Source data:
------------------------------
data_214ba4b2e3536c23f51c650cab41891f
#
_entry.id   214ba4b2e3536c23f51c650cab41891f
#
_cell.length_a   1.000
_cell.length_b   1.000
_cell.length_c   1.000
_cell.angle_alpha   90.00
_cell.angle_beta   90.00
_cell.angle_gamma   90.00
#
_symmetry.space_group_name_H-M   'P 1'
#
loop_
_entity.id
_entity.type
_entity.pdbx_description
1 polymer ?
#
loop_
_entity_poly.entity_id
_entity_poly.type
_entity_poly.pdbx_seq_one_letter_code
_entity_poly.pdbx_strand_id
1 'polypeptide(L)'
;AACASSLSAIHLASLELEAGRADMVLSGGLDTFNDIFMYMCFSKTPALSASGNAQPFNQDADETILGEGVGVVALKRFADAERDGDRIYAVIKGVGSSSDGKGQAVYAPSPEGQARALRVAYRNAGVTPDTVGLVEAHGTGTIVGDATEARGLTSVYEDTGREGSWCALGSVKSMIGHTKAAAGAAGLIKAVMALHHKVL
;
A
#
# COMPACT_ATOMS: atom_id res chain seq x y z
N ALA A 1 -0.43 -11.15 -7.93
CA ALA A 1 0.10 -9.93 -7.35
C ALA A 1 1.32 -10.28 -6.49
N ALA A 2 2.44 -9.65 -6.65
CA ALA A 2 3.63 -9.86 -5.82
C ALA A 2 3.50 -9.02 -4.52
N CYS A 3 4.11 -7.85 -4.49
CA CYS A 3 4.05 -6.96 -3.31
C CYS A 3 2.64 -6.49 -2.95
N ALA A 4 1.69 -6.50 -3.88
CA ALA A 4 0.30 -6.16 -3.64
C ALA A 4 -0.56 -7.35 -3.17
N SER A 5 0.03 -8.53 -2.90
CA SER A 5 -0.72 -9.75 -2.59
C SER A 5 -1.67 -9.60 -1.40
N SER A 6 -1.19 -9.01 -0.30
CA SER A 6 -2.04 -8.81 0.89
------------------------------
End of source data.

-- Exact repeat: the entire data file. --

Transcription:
data_214ba4b2e3536c23f51c650cab41891f
#
_entry.id   214ba4b2e3536c23f51c650cab41891f
#
_cell.length_a   1.000
_cell.length_b   1.000
_cell.length_c   1.000
_cell.angle_alpha   90.00
_cell.angle_beta   90.00
_cell.angle_gamma   90.00
#
_symmetry.space_group_name_H-M   'P 1'
#
loop_
_entity.id
_entity.type
_entity.pdbx_description
1 polymer ?
#
loop_
_entity_poly.entity_id
_entity_poly.type
_entity_poly.pdbx_seq_one_letter_code
_entity_poly.pdbx_strand_id
1 'polypeptide(L)'
;AACASSLSAIHLASLELEAGRADMVLSGGLDTFNDIFMYMCFSKTPALSASGNAQPFNQDADETILGEGVGVVALKRFADAERDGDRIYAVIKGVGSSSDGKGQAVYAPSPEGQARALRVAYRNAGVTPDTVGLVEAHGTGTIVGDATEARGLTSVYEDTGREGSWCALGSVKSMIGHTKAAAGAAGLIKAVMALHHKVL
;
A
#
# COMPACT_ATOMS: atom_id res chain seq x y z
N ALA A 1 -0.43 -11.15 -7.93
CA ALA A 1 0.10 -9.93 -7.35
C ALA A 1 1.32 -10.28 -6.49
N ALA A 2 2.44 -9.65 -6.65
CA ALA A 2 3.63 -9.86 -5.82
C ALA A 2 3.50 -9.02 -4.52
N CYS A 3 4.11 -7.85 -4.49
CA CYS A 3 4.05 -6.96 -3.31
C CYS A 3 2.64 -6.49 -2.95
N ALA A 4 1.69 -6.50 -3.88
CA ALA A 4 0.30 -6.16 -3.64
C ALA A 4 -0.56 -7.35 -3.17
N SER A 5 0.03 -8.53 -2.90
CA SER A 5 -0.72 -9.75 -2.59
C SER A 5 -1.67 -9.60 -1.40
N SER A 6 -1.19 -9.01 -0.30
CA SER A 6 -2.04 -8.81 0.89